- don't confuse "volume" with "weight." An unpressurized aircraft is just a tube with equal atmospheric pressure/density inside and outside the thin skin. A pressurized aircraft has higher air density inside, and thus a slightly higher weight - but I left that out as being an even less significant effect than the total aircraft weight(s), which are already insignificant.

The atmosphere is really big - all the aircraft flying are just bacteria by comparison:

https://pix-media.priceonomics-media...ash_plane.jpeg

- I'd like to hear from overstress's sister-in-law, too.
pattern_is_full is offline   Reply With Quote
Old 4th Sep 2017, 05:11   #10 (permalink)
 
Join Date: Mar 2005
Location: N/A
Posts: 1,679
This is an extension of the question if a cargo load of birds take to the wing would a flying aircraft weigh less, or no change.

Quote:
In this month's edition of NTVN, the Physics Journal for members of the Dutch Society of Physicists, atmospheric scientist Peter Siegmund and geophysicist Laslo Evers report on such measurements. Using an array of microbarometers laid out at surface, they obtained transient pressure readings from flying airplanes in line with the Kutta-Zhukowsky description of flight. They managed not only to detect airplanes and determine their position, the measurements even allowed them to weigh the airplanes in full flight
How Airplanes Fly - The Real Story (With Experimental Verification!) | Science 2.0

You could request a copy of the scientific paper here, probably cost.

https://www.nnv.nl/en/english-home/
megan is offline   Reply With Quote
Old 4th Sep 2017, 07:40   #11 (permalink)
 
Join Date: Jun 2006
Location: Brisbane
Posts: 610
What a fascinating question.

I like to think about it this way. The atmosphere exerts a certain force on the surface of the earth. That force is caused by gravity pulling on the mass of the atmosphere. This is known as the weight of the atmosphere. It is this weight that causes sea-level atmospheric pressure to be what it is.

If you picture an aircraft sitting on the ground, the total weight of the atmosphere plus the aircraft will be the same as the total weight of the atmosphere plus the aircraft if the aircraft is airborne. However, in the airborne case, the atmosphere must transfer the weight of the aircraft to the surface rather than the aircraft's wheels. The only way the atmosphere can do this is to increase its MSL pressure slightly.

The bit where I get stuck is that the atmosphere doesn't have a "lid". If you kept pumping air into the atmosphere (from a hypothetical worm-hole), I don't think it would increase the atmospheric sea-level pressure. The excess air just escapes out the top into space.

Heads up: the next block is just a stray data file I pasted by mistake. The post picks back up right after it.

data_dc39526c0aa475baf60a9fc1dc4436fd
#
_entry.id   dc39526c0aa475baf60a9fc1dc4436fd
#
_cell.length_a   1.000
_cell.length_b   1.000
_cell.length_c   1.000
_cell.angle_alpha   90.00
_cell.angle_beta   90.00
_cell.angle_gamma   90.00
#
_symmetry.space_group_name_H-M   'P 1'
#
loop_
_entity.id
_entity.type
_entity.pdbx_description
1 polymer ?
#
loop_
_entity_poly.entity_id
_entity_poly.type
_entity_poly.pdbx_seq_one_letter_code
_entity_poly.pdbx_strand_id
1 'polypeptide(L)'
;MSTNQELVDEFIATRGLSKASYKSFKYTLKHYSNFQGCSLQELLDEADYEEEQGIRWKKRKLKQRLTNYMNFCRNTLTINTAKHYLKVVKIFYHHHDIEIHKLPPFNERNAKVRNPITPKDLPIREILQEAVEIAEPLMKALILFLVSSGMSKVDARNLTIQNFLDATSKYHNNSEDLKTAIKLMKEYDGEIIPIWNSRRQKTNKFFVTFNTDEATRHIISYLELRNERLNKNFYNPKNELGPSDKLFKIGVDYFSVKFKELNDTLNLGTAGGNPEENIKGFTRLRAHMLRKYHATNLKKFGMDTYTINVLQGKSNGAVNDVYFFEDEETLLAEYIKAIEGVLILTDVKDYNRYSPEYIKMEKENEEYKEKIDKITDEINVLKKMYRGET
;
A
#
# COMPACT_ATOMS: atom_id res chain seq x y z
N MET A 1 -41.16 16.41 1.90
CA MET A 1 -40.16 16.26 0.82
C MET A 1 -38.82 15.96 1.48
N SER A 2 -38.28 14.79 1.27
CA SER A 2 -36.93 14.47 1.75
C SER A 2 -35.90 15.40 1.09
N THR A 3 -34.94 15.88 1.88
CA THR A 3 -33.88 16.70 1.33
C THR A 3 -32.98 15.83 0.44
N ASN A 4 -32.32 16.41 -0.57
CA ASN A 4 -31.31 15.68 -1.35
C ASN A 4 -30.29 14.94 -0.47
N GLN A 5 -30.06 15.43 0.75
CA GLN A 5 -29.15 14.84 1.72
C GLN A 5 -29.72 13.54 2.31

It that is true, does getting an aircraft airborne actually increase MSL pressure, or does it just displace some air out the top into space?
Derfred is offline   Reply With Quote
Old 4th Sep 2017, 08:08   #12 (permalink)
 
Join Date: Jan 2014
Location: N5109.2W10.5
Posts: 444
Quote:
The bit where I get stuck is that the atmosphere doesn't have a "lid"
True. But the atmosphere remains attached to the planet due to gravity. If your "worm hole" supplied sufficient air to double the mass of atmosphere here already, then the sea level pressure would double.

In old money, sea level pressure of 15 lbs per square inch is due to a column of air weighing 15 lbs over every square inch of the earth.
Goldenrivett is offline   Reply With Quote
Old 4th Sep 2017, 11:25   #13 (permalink)
 
Join Date: Jun 2006
Location: Brisbane
Posts: 610
GR, you are correct. I was mistakenly under the belief that Earths atmospheric volume was limited by the escape velocity of atmospheric molecules. In fact, on Earth, this only happens to Helium and Hydrogen. Earth is capable of supporting a much larger and denser atmosphere. I have just learned something.

So yes, I believe MSL pressure is increased proportionally by the weight of all airborne aircraft (and birds)

As an aside, I believe the water pressure at the bottom of the ocean also increases for every floating vessel, but in this case it is not proportional to the weight of the vessel, because the ocean walls are not vertical.
Derfred is offline   Reply With Quote
Old 4th Sep 2017, 12:05   #14 (permalink)
 
Join Date: Feb 2015
Location: North Up
Posts: 305
Doesn't it depend whether the conveyor belt is in service?

Doesn't it also depend whether a lorry full of budgerigars startles the birds into flight and off their load-bearing perches?

We need to know these things. We also need to let the kiddies have the wanted answer in the ATPL question bank of their preferred crammer for slow learners.